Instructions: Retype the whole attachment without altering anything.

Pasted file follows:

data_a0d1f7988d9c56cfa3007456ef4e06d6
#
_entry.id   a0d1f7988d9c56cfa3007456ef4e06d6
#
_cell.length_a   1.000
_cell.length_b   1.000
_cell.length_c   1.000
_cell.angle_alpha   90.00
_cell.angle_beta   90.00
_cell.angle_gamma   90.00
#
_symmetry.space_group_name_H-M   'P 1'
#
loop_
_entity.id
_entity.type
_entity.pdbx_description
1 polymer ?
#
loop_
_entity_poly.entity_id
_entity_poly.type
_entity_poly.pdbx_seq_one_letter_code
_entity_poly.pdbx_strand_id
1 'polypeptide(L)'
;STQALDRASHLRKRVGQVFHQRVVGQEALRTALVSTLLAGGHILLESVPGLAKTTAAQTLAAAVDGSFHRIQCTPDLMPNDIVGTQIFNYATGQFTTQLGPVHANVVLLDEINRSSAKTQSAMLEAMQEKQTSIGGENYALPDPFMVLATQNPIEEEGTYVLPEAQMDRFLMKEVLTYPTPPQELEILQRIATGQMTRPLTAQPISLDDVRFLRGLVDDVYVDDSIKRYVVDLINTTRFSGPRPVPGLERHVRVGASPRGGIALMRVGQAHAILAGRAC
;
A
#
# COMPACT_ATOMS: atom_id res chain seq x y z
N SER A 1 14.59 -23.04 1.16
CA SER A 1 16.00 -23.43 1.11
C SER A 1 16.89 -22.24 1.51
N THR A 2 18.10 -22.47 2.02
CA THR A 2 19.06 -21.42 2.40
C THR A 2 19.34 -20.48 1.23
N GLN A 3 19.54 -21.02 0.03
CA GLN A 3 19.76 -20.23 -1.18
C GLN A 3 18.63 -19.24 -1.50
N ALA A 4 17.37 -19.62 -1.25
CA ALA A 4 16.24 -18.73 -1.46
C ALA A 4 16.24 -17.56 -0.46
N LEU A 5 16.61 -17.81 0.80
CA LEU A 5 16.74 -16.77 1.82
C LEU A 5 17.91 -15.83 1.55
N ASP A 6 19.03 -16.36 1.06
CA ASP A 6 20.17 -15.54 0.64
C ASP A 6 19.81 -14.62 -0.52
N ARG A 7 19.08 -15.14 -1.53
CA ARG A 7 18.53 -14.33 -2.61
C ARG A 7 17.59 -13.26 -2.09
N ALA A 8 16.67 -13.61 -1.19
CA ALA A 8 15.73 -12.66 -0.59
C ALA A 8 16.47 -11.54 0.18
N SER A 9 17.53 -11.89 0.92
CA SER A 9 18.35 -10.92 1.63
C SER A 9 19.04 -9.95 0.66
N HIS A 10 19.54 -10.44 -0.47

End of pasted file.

data_a0d1f7988d9c56cfa3007456ef4e06d6
#
_entry.id   a0d1f7988d9c56cfa3007456ef4e06d6
#
_cell.length_a   1.000
_cell.length_b   1.000
_cell.length_c   1.000
_cell.angle_alpha   90.00
_cell.angle_beta   90.00
_cell.angle_gamma   90.00
#
_symmetry.space_group_name_H-M   'P 1'
#
loop_
_entity.id
_entity.type
_entity.pdbx_description
1 polymer ?
#
loop_
_entity_poly.entity_id
_entity_poly.type
_entity_poly.pdbx_seq_one_letter_code
_entity_poly.pdbx_strand_id
1 'polypeptide(L)'
;STQALDRASHLRKRVGQVFHQRVVGQEALRTALVSTLLAGGHILLESVPGLAKTTAAQTLAAAVDGSFHRIQCTPDLMPNDIVGTQIFNYATGQFTTQLGPVHANVVLLDEINRSSAKTQSAMLEAMQEKQTSIGGENYALPDPFMVLATQNPIEEEGTYVLPEAQMDRFLMKEVLTYPTPPQELEILQRIATGQMTRPLTAQPISLDDVRFLRGLVDDVYVDDSIKRYVVDLINTTRFSGPRPVPGLERHVRVGASPRGGIALMRVGQAHAILAGRAC
;
A
#
# COMPACT_ATOMS: atom_id res chain seq x y z
N SER A 1 14.59 -23.04 1.16
CA SER A 1 16.00 -23.43 1.11
C SER A 1 16.89 -22.24 1.51
N THR A 2 18.10 -22.47 2.02
CA THR A 2 19.06 -21.42 2.40
C THR A 2 19.34 -20.48 1.23
N GLN A 3 19.54 -21.02 0.03
CA GLN A 3 19.76 -20.23 -1.18
C GLN A 3 18.63 -19.24 -1.50
N ALA A 4 17.37 -19.62 -1.25
CA ALA A 4 16.24 -18.73 -1.46
C ALA A 4 16.24 -17.56 -0.46
N LEU A 5 16.61 -17.81 0.80
CA LEU A 5 16.74 -16.77 1.82
C LEU A 5 17.91 -15.83 1.55
N ASP A 6 19.03 -16.36 1.06
CA ASP A 6 20.17 -15.54 0.64
C ASP A 6 19.81 -14.62 -0.52
N ARG A 7 19.08 -15.14 -1.53
CA ARG A 7 18.53 -14.33 -2.61
C ARG A 7 17.59 -13.26 -2.09
N ALA A 8 16.67 -13.61 -1.19
CA ALA A 8 15.73 -12.66 -0.59
C ALA A 8 16.47 -11.54 0.18
N SER A 9 17.53 -11.89 0.92
CA SER A 9 18.35 -10.92 1.63
C SER A 9 19.04 -9.95 0.66
N HIS A 10 19.54 -10.44 -0.47